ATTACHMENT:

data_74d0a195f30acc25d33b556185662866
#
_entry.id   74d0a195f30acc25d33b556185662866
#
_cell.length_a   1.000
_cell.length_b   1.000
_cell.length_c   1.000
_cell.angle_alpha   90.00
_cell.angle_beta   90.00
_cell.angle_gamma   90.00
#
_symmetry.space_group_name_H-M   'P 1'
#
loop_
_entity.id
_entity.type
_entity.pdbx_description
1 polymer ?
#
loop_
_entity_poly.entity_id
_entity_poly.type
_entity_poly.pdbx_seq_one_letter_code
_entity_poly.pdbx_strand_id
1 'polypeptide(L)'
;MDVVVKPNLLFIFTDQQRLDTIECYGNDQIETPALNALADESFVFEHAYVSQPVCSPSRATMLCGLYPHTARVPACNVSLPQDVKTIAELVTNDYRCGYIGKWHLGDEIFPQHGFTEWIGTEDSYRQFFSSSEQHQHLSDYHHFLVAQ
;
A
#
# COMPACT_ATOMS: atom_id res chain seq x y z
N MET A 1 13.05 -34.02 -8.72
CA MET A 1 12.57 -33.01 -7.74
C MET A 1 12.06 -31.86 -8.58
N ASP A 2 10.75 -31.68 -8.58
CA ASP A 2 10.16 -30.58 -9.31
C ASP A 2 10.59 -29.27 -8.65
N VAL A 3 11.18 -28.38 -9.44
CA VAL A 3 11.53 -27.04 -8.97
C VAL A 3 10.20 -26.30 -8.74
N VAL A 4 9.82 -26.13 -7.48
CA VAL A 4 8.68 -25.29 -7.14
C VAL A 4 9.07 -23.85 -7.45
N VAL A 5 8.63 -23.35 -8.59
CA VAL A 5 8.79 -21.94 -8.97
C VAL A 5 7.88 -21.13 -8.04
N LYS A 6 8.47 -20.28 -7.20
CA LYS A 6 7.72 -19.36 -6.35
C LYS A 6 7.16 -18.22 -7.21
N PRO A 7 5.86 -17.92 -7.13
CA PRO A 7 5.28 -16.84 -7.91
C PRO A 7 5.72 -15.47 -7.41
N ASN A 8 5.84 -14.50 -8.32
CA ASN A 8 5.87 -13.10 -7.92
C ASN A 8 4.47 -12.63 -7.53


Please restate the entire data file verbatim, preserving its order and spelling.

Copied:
data_74d0a195f30acc25d33b556185662866
#
_entry.id   74d0a195f30acc25d33b556185662866
#
_cell.length_a   1.000
_cell.length_b   1.000
_cell.length_c   1.000
_cell.angle_alpha   90.00
_cell.angle_beta   90.00
_cell.angle_gamma   90.00
#
_symmetry.space_group_name_H-M   'P 1'
#
loop_
_entity.id
_entity.type
_entity.pdbx_description
1 polymer ?
#
loop_
_entity_poly.entity_id
_entity_poly.type
_entity_poly.pdbx_seq_one_letter_code
_entity_poly.pdbx_strand_id
1 'polypeptide(L)'
;MDVVVKPNLLFIFTDQQRLDTIECYGNDQIETPALNALADESFVFEHAYVSQPVCSPSRATMLCGLYPHTARVPACNVSLPQDVKTIAELVTNDYRCGYIGKWHLGDEIFPQHGFTEWIGTEDSYRQFFSSSEQHQHLSDYHHFLVAQ
;
A
#
# COMPACT_ATOMS: atom_id res chain seq x y z
N MET A 1 13.05 -34.02 -8.72
CA MET A 1 12.57 -33.01 -7.74
C MET A 1 12.06 -31.86 -8.58
N ASP A 2 10.75 -31.68 -8.58
CA ASP A 2 10.16 -30.58 -9.31
C ASP A 2 10.59 -29.27 -8.65
N VAL A 3 11.18 -28.38 -9.44
CA VAL A 3 11.53 -27.04 -8.97
C VAL A 3 10.20 -26.30 -8.74
N VAL A 4 9.82 -26.13 -7.48
CA VAL A 4 8.68 -25.29 -7.14
C VAL A 4 9.07 -23.85 -7.45
N VAL A 5 8.63 -23.35 -8.59
CA VAL A 5 8.79 -21.94 -8.97
C VAL A 5 7.88 -21.13 -8.04
N LYS A 6 8.47 -20.28 -7.20
CA LYS A 6 7.72 -19.36 -6.35
C LYS A 6 7.16 -18.22 -7.21
N PRO A 7 5.86 -17.92 -7.13
CA PRO A 7 5.28 -16.84 -7.91
C PRO A 7 5.72 -15.47 -7.41
N ASN A 8 5.84 -14.50 -8.32
CA ASN A 8 5.87 -13.10 -7.92
C ASN A 8 4.47 -12.63 -7.53